Often, families impacted by ALS who desperately need help are uncomfortable accepting it and end up turning it away.

To help spread awareness of these issues and initiate the conversation about the many ways you can help caregivers and families impacted by ALS, the ALS Association has put together these top ten tips to think about.

10 Ways to Help Families Impacted by ALS

1. Stay in touch.

ALS is a journey; find ways to be present all along the way.

A simple card, email, phone call, or visit can mean a lot.

2. Do the little things.

Living with ALS can be overwhelming, making daily tasks challenging.

Bring a meal, walk the dog, mow the lawn, or take out the trash.

3. Include the person living with ALS in activities.

ALS can feel very isolating for everyone involved, especially the person who is diagnosed.

Encourage them to keep participating in daily life, continue with hobbies, and engage with friends and family.

Image of two smiling women, one in a chair, the other applying makeup to the  face of the woman in the chair

4. Be specific when offering help.

Life is busy, be honest about what you can and can’t do to help.

Run an errand, drop off a meal, or help drive kids around to activities.

5. Learn about ALS.

Do what you can to understand the disease and what to expect.

Read up on the details, attend a support group, or meet with your local ALS Chapter.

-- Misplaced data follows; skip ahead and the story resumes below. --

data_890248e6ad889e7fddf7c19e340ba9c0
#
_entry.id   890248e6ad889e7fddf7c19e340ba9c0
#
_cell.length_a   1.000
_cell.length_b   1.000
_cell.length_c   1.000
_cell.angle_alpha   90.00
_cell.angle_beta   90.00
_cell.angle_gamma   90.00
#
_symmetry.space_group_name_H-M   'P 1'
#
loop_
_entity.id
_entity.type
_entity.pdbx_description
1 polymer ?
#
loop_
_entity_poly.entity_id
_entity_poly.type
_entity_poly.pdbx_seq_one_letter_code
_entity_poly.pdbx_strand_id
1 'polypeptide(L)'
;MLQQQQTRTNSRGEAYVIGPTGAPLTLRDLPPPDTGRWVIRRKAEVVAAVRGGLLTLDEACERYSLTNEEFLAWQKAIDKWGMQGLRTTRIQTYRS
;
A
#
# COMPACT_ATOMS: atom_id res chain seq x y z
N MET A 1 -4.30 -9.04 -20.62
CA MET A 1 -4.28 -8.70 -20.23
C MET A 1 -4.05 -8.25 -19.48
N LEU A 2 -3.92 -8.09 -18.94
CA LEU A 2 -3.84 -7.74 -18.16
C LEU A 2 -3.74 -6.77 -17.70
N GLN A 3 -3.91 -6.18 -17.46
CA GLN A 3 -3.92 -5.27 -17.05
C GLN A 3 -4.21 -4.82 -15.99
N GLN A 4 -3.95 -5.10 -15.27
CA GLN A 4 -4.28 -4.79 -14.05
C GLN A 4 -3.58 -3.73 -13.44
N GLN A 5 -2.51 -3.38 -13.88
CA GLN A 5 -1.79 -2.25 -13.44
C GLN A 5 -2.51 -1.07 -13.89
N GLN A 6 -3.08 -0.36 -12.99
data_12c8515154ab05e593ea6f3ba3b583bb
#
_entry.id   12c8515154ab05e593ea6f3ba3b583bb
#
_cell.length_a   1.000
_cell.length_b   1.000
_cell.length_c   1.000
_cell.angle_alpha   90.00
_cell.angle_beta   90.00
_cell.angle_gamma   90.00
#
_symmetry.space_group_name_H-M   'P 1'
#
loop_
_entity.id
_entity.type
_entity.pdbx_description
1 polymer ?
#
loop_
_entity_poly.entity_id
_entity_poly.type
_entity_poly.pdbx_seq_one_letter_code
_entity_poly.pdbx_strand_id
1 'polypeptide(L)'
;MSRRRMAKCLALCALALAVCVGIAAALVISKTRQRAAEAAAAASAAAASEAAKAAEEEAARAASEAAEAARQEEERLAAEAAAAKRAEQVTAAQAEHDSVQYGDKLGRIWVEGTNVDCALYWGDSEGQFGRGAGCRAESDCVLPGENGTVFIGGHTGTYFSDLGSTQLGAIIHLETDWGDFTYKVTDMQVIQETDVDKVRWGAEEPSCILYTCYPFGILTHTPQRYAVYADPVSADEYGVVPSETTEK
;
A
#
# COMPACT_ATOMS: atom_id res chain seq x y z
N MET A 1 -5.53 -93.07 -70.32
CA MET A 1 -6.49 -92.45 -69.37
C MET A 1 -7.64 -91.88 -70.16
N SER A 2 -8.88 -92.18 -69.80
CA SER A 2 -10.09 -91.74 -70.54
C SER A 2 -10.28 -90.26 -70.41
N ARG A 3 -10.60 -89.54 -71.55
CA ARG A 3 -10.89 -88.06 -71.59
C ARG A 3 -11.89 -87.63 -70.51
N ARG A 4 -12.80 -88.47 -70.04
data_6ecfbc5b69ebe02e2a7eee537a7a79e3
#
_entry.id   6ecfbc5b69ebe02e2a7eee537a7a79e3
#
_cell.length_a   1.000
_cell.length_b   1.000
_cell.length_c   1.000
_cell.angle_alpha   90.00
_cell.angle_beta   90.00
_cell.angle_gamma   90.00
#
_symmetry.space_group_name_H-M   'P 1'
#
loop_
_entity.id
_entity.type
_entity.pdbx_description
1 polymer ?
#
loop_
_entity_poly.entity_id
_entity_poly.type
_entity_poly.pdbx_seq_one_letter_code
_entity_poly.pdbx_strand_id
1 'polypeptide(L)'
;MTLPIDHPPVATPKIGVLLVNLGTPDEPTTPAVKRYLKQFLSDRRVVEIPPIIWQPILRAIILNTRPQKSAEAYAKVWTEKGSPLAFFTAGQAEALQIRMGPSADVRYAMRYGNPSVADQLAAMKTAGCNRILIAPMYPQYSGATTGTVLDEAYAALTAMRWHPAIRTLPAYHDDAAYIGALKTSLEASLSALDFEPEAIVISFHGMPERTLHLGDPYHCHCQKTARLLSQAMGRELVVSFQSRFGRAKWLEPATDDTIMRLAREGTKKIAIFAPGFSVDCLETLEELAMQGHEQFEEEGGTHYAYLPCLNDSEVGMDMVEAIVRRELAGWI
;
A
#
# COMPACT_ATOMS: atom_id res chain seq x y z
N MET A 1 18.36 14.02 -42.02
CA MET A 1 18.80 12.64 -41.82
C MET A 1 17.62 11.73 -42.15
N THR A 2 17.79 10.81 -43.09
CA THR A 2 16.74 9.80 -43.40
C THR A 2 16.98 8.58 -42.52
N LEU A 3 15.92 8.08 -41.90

6. Keep showing up.

The ALS journey is different for everyone.

Let them know you are there and will continue throughout their journey, then do it.

7. Offer a shoulder to lean on.

ALS can create stress for the entire family.

Be sure to offer your support and friendship and be present when you’re needed most.

8. Build a network and coordinate support.

Providing the best quality of life for people living with ALS and their families can take a village.

Recruit friends and family members, assign specific tasks and schedules, and set up a Care Connection group.

9. Keep all family members in mind.

Remember, ALS impacts EVERYONE in the family, regardless of age.

Spread the love. Offer to take the kids to activities and help out with elderly relatives.

10. Join the Fight.

Visit to see more ways you can support the fight against ALS without getting wet.

Click here to find an ALS walk in your area. [3]

Use the CharityRx card in May to join the fight against ALS.

Simply download the card and show it to your pharmacist to save on your prescriptions and donate to the End ALS Fund

How this works: 1-Download, 2-Show, 3-Save, 4-We Donate


CharityRx Charity of the Month End ALS Fund prescription discount card
Download the CharityRx Savings Card now to save on your prescriptions. We will donate to a charity every time you use our card.
Image showing a cell phone held in both hands with social media icons floating up from the screen
Copy and share this link on social media to help spread the word and help us reach our goal of helping people fighting ALS:


  1. National Today
  2. CDC
  3. ALS Association, 10 Ways to Help Families Impacted by ALS
  4. NPR
  5. ALS Therapy Development Institute

CharityRx pharmacy discount card

You can download the CharityRx discount card and get up to 80% discount on medicines at any of the partner pharmacies closest to you. The discount may vary depending on the drug and location.